Appreciative Recognition

The vast majority of employee recognition programs aren’t working. They generally are not having a positive impact on employees or workplace morale. And, in many cases, they are “backfiring” and creating negative reactions such sarcasm, cynicism, and even disdain.  The reason seems to be that as they are implemented, the “recognition” is very different from authentic appreciation:

 

IT IS LIMITED TO “ACCEPTABLE BEHAVIOR”: The “how-to” books say:  “Catch them doing what you want and recognize it”.  The sole focus is on the employee’s “good” behavior and the manager’s ability to catch and reinforce it.

IT’S OBJECTIVE IS TO IMPROVE PERFORMANCE:  The goal is for employees do more (or better quality) work.   The focus is on what is good for the company and/or the manager (who looks good when their team performs well), and there is little perceived benefit for the employee other than keeping his or her job.

IT IS GENERALLY TOP DOWN: Recognition comes from the administration, managers and supervisors. It is only occasionally communicated peer to peer, and rarely from worker to supervisor or manager.

IT HAS BECOME A CORPORATE PROGRAM: As a result, recognition at its foundation can feel impersonal, contrived, and is rarely experienced as a genuine expression of appreciation for the team member as a person.

APPRECIATIVE RECOGNITION has a very different “feel” and quality to it.  It requires sincerity and has to be genuine, authentic and from the heart. You can’t fake it or use it to manipulate someone.  The result is that it has a very different impact upon the person and upon his or her performance…and that of the team:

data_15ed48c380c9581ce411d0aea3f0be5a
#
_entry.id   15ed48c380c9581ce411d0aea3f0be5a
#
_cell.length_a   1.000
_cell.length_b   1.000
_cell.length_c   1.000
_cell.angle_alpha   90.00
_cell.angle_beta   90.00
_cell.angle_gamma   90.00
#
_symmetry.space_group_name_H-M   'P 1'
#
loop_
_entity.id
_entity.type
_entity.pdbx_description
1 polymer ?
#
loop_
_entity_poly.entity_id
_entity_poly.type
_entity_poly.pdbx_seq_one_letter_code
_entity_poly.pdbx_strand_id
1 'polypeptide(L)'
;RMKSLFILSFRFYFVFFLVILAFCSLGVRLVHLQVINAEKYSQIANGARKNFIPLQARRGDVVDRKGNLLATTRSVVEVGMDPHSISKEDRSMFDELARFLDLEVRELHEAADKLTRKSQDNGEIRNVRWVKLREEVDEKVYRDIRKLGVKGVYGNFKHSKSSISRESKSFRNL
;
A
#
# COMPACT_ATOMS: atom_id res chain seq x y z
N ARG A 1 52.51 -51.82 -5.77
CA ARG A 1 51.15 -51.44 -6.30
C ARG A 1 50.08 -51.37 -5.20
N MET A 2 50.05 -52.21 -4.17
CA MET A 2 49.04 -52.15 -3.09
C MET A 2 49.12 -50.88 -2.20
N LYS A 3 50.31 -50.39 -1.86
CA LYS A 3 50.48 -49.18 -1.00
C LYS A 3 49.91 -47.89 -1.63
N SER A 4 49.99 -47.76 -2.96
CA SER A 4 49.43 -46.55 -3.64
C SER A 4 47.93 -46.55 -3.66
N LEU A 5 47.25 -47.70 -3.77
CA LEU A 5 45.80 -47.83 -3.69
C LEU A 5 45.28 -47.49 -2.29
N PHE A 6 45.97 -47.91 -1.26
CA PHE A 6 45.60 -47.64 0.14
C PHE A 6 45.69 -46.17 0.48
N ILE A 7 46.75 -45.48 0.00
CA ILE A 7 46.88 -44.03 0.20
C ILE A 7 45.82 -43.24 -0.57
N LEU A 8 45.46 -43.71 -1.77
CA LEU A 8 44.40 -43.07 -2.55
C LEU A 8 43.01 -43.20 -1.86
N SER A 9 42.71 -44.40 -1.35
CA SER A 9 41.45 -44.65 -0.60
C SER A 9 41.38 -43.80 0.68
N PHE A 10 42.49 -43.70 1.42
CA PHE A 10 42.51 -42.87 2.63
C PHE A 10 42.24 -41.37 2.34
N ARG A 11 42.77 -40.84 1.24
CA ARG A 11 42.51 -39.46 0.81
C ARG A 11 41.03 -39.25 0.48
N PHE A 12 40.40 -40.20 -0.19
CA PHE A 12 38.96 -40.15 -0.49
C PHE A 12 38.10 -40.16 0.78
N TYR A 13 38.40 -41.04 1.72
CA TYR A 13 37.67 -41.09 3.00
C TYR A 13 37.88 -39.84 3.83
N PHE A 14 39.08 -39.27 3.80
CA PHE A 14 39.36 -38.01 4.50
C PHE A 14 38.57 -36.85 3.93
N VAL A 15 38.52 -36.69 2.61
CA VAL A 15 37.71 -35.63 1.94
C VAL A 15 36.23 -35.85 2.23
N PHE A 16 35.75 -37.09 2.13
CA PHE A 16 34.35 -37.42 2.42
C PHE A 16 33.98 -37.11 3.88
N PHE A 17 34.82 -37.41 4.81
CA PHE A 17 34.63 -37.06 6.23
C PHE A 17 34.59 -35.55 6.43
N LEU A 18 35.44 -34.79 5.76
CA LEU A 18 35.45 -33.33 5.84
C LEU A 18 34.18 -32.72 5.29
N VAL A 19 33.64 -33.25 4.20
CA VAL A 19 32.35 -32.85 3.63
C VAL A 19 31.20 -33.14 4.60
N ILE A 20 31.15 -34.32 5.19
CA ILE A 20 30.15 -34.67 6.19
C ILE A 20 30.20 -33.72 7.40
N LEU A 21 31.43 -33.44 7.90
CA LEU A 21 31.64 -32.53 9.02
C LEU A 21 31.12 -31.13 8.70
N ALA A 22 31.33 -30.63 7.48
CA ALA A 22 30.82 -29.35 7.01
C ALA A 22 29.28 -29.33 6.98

IT VALUES BOTH DOING AND BEING: It focuses on performance plus the personal character qualities of the team member and their intrinsic value as a person.

IT ACHIEVES A DOUBLE OBJECTIVE:  improving performance and supporting and encouraging the person.   People often need a word or action of encouragement and to be reminded of their strengths and past successes, especially when they aren’t performing at their best because of other issues going on in their lives.

IT IS WIN-WIN:  It’s goal is to benefit — with the same action — the person (better self-image, greater self-esteem and increased sense of belonging) as well as the company (better performance, greater motivation and more loyalty and satisfaction).

IT IS OMNIDIRECTIONAL: It  can be communicated in any direction. Colleagues can  encourage and support one another. Appreciation can be expressed from anyone to anyone else in the organization.  Employee engagement grows with it.

IT IS INTERPERSONAL:  It lubricates the inner gears of any one-on-one, coaching or other interpersonal relationship.

Our organizations need fewer “programs” of employee recognition and a greater emphasis on a culture of interpersonal appreciative recognition.  And since organizational culture is not transmitted by a presentation but by conversations, you can begin today.  Instead of:

Great job, John, in catching that problem in the plant!”,

how about investing a few more seconds to sincerely say something like:

John, your wisdom and efficiency in dealing with that problem in the plant was a valuable lesson for all of us.  You’re a great leader and I’m glad you’re here with us.”

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